There is much huffing and puffing, and hand wringing, going on in the increasingly panicked corporate sector as the Indian economy stutters and falters. After his Independence Day address, Prime Minister Modi went straight to a “brainstorming” meeting with Finance Minister and the mandarins of her ministry. Earlier, Sitharaman had been busy holding endless meetings with – don’t hold your breath - bankers, industry captains, capital market players and real estate tycoons. Even foreign portfolio investors were given an audience since they were worried about the surcharge on their incomes. The mainstream media, of course, has gone ballistic with speculation about a stimulus package (read concessions) including tax breaks.
Not surprisingly, the narrative being built up by the media, following the lead from the Modi government itself, is that these ‘wealth creators’ are the ones that are suffering and they need help. In fact, Modi himself defended them in his address from Red Fort.
But there is deafening silence on what will happen to the people – the agricultural and industrial workers, the small and marginal farmers, employees, indeed, even the middle class. In the scramble to resolve the economic crisis, Modi and his colleagues have not consulted any body from these sections and neither is there any talk of measures for helping the people.
It is in this approach that the govt. is committing a lethal error, for which the people will have to pay heavily in the coming months. The govt. is trying to boost private sector investment by giving them more concessions whereas the real problem is that there is a demand slump. People do not have buying power in their hands. The way out would be to boost demand by – increasing agricultural and non-agricultural wages, increasing farmers’ incomes by strengthening public procurement at higher prices and increasing govt. spending to kick start economic activity. However, these measures are anathema to the Modi govt. as they were to previous Congress govts. (note that P.Chidambaram, Congress leader and former finance minister welcomes some of the measures declared by Modi!).
Meanwhile, have a look at what the people of the country – the real wealth creators, not parasitical corporate bigwigs – are going through.
Wave of Job Losses
As demand slows down, many industrial and services sectors are facing a crunch which they are facing up to by getting rid of workers. Concrete figures are available only from the automobile sector and its ancillaries, which suggest that up to 10 lakh jobs may be lost as automobile sales slumped, leading to downstream slumps in auto parts makers and various ancillary units. Over 300 dealerships have reportedly shut down.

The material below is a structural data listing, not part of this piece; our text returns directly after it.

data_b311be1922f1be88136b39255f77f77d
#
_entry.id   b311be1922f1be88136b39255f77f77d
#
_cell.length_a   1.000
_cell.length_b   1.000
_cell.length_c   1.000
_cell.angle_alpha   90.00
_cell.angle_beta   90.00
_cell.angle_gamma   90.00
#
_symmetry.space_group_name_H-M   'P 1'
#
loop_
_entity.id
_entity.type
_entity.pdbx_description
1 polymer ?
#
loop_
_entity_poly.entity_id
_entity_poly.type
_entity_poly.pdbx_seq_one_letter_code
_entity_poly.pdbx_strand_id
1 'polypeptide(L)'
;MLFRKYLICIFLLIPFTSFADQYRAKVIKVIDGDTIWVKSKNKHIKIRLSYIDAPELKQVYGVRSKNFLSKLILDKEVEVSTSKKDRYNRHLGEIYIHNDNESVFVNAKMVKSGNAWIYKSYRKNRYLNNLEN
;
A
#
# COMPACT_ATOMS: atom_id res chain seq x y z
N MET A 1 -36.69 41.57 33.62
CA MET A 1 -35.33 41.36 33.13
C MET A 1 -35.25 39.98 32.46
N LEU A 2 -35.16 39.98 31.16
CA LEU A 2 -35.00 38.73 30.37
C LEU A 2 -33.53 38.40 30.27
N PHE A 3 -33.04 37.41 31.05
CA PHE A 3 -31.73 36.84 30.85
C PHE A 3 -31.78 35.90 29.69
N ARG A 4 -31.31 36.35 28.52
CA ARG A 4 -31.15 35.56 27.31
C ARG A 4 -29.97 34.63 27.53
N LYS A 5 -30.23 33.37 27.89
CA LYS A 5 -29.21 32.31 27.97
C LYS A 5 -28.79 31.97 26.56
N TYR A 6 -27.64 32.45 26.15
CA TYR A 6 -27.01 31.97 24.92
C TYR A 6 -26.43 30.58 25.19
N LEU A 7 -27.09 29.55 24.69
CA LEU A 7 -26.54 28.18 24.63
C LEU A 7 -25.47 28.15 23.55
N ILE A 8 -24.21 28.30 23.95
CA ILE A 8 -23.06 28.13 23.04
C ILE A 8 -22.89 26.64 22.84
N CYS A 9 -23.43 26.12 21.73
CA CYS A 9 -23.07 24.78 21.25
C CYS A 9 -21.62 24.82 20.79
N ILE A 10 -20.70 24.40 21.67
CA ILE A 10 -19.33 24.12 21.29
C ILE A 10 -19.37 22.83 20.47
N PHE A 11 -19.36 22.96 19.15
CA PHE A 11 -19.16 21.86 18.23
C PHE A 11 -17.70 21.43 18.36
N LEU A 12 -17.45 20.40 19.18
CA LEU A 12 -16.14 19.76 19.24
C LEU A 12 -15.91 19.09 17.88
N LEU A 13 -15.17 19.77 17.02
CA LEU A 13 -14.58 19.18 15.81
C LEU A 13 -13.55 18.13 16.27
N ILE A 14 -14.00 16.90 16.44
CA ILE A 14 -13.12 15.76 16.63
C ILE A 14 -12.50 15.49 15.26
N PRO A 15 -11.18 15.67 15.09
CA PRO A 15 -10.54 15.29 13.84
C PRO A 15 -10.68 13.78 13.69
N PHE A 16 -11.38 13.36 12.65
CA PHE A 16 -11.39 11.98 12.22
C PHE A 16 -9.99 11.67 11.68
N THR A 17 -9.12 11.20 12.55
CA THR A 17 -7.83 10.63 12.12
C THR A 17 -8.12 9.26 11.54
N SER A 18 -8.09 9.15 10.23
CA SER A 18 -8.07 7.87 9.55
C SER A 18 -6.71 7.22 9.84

Besides this, the fast moving consumer goods (FMCG) sector is facing a crisis. Hindustan Lever, a leading company has posted a growth of 5.5% in the first quarter this year compared to 12% last year. Various other companies whose results are available, like Britannia, Dabur, Asian Paints etc. are reportedly showing similar strains. What will happen there is the same thing – more retrenchments and lay offs of workers while contractual workers will get simply dismissed.
The real estate and construction sector employs about 12% of the workforce and has served as a cushion for pauperised peasants and agricultural labour. But inventories of unsold units stand at a staggering 42 months (normal is 8-12 months). The sector links to 250 types of ancillary industries Clearly this sector too is going through a massive slump which will mean loss of lakhs of jobs – unless the govt. picks up the slack by boosting public investment.
Big steel companies like Tata Steel have declared a cutback in capital investment because of slowing demand. Lay offs are expected in many of the industrial units according to reports.
The micro, small and medium enterprises (MSME) sector, a big employment source, has never recovered from the twin shocks of demonetisation and GST. In recent months it has slipped further. Bank credit data put out by RBI shows that lending to MSME has actually slipped from 0.7% in 2018 to 0.6% in the first quarter of this fiscal year. This means that more jobs are going to be lost in the coming days.
Even the services sector is slowing down, unlike earlier. Bank credit has declined in tourism, hotel and restaurants, IT, transport, real estate and shipping. This is an indication that employment in these sectors is likely to dip.